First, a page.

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Bacon and bourbon pie crust

Time 20 minutes
Yields Makes crust for 1 (9-inch) standard pie shell
Bacon and bourbon pie crust
1

To make the dough using a food processor, pulse together the flour, salt and sugar until thoroughly combined. Add the bacon grease and pulse until incorporated (the dough will look like moist sand). Add the butter and pulse just until the butter is reduced to small, pea-sized pieces. Sprinkle the bourbon and water over the mixture, and pulse once or twice until incorporated. Remove the crumbly mixture to a large bowl and gently press the mixture together with a large spoon, rubber spatula or the palm of your hand just until it comes together to form a dough. Mold the dough into a disc roughly 6 inches in diameter. Cover the disc tightly with plastic wrap and refrigerate at least 2 hours, preferably overnight.

2

On a lightly floured surface, roll the dough out into a round roughly 13 inches in diameter. Place in a 9-inch baking dish, crimping the edges as desired. Freeze the formed shell for 20 to 30 minutes before filling and baking.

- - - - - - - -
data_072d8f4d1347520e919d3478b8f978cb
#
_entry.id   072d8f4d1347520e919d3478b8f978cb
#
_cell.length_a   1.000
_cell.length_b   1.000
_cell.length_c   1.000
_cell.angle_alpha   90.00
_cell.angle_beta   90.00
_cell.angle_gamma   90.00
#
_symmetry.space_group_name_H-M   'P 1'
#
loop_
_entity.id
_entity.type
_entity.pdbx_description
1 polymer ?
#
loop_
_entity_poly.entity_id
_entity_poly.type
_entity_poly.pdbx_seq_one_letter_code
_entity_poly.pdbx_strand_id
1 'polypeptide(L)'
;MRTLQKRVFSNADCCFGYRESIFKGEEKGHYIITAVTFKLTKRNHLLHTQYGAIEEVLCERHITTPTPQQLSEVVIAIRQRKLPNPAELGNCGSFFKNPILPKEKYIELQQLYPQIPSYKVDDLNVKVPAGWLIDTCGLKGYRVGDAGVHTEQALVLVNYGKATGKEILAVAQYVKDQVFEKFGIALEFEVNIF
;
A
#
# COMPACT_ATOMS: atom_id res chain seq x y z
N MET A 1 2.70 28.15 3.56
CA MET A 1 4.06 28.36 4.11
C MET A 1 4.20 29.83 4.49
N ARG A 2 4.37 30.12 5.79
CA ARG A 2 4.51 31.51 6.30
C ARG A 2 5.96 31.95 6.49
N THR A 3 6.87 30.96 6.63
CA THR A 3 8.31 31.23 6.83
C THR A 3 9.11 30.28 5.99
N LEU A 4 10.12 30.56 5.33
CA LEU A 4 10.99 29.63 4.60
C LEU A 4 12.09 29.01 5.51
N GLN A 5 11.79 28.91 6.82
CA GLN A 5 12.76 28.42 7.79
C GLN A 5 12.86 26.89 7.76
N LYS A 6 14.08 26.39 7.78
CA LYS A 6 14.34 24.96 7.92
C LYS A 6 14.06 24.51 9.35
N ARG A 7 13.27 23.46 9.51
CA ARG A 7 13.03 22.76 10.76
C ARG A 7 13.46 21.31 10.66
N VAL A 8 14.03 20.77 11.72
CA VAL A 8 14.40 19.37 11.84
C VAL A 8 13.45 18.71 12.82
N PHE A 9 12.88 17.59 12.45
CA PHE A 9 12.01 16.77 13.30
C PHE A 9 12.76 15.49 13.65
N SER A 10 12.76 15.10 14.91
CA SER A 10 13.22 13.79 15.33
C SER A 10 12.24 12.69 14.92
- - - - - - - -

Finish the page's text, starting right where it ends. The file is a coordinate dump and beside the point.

Variations:
To make the dough by hand: Whisk together the flour, salt and sugar in a large bowl. Add the bacon grease and incorporate using a pastry cutter or fork (the dough will look like moist sand). Cut in the butter just until it is reduced to small, pea-sized pieces. Sprinkle the bourbon and water over the mixture, and stir together just until incorporated. Gently press the crumbly mixture together with a large spoon, rubber spatula or the palm of your hand just until it comes together to form a dough. Mold the dough into a disc roughly 6 inches in diameter. Cover the disc tightly with plastic wrap and refrigerate at least 2 hours, preferably overnight.
Refrigerate the dough at least 2 hours, preferably overnight, to give the dough sufficient time to relax; otherwise, it may toughen and shrink while baking. If using shortening instead of the bacon grease, increase the salt by 1/4 teaspoon (to 3/4 teaspoon). For a nice sheen, brush the crust with egg white before baking.

Noelle Carter is the former Los Angeles Times Test Kitchen director. She left in January 2019.
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